In the late 19th century, Alexander Hamilton wrote, “The national debt, so long as it is not excessive, will be a national blessing to us.” Although a great idea in theory, subsequent U.S. governments haven't really stuck with the plan.
Rather, the U.S. economy is built on more than $34 trillion in public debt, with a debt-to-GDP ratio of only about 120%. Perhaps not the blessing our founding fathers once envisioned.
Alarm bells are now ringing with increasing frequency and volume.
Jamie Dimon says we are facing a “rebellion” in global markets because governments are picking up the tab, while Bank of America CEO Brian Moynihan has called the issue I believe it's time to stop praising and do something instead.
other places black swan Author Nassim Taleb says the economy is in a “death spiral,” while Federal Reserve Chairman Jerome Powell says it's past time for “adult conversations” about fiscal responsibility.
And even though the issue is, according to former House Speaker Paul Ryan, “the most predictable crisis ever” (a summary Dimon agrees with), it remains at the top of the political agenda. It's not.
It's also worth noting that it's not one political party's job to solve this. This debt was accumulated thanks to spending by both Republicans and Democrats.
The list of presidents who added the most debt by percentage starts with FDR (Democrat), followed by Woodrow Wilson (Democrat) and Ronald Reagan (Republican).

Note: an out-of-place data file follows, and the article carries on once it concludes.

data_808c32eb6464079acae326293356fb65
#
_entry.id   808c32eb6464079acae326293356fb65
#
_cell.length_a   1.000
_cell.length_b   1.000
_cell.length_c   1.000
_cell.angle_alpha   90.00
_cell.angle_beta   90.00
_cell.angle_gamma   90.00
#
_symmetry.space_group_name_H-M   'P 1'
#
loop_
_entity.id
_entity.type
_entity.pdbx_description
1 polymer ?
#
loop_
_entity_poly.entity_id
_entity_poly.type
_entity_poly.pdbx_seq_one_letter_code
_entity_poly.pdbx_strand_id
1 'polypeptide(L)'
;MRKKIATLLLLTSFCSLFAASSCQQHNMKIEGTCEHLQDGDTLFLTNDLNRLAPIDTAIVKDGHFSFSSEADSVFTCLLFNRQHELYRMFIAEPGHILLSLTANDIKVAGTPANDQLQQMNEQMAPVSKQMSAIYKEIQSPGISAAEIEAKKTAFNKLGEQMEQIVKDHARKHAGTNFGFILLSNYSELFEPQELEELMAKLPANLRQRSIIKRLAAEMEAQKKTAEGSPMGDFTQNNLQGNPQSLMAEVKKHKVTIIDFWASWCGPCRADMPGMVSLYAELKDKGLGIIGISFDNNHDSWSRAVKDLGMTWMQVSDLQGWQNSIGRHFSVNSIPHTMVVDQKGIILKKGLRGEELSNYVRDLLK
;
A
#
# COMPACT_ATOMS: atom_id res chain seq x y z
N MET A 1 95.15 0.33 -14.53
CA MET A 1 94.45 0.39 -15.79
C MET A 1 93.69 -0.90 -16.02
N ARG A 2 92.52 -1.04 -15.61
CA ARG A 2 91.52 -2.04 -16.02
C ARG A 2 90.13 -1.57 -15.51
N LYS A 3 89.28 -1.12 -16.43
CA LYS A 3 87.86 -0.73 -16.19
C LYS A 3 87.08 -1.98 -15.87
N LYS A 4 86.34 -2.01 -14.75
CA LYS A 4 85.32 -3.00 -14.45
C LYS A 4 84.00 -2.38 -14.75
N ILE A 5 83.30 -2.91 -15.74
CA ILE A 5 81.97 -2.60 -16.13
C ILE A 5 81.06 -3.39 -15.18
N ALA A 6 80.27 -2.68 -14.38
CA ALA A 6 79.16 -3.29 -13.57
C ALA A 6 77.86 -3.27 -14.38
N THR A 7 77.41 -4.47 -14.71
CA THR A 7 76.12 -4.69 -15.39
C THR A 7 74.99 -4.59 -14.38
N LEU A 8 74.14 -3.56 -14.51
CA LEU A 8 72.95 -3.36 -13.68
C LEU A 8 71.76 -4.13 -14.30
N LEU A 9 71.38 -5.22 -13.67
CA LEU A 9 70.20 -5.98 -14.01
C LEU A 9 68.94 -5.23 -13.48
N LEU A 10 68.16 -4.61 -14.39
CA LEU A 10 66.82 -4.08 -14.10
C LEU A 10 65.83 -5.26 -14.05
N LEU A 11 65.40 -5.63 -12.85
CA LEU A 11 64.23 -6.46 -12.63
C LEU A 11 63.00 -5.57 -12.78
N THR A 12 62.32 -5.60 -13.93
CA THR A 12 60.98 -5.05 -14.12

Regardless of who is in charge, it is clear that the public demands action now.
Last year, Pew Research found that “reducing government debt” was a major concern for 57% of the 5,152 people surveyed, up from 45% the year before.
But should individuals who currently have more than $100,000 hanging over their heads when you divide their debt by population need to worry all that much about this issue?
How will that affect their purse strings, cost of living, and savings plans?
How big is the threat?
It depends on who you ask.
If you're talking about the Peter G. Peterson Foundation, the problem becomes much bigger.
This New York-based nonpartisan organization is dedicated to raising public awareness of fiscal issues, with rising government debt among its top concerns.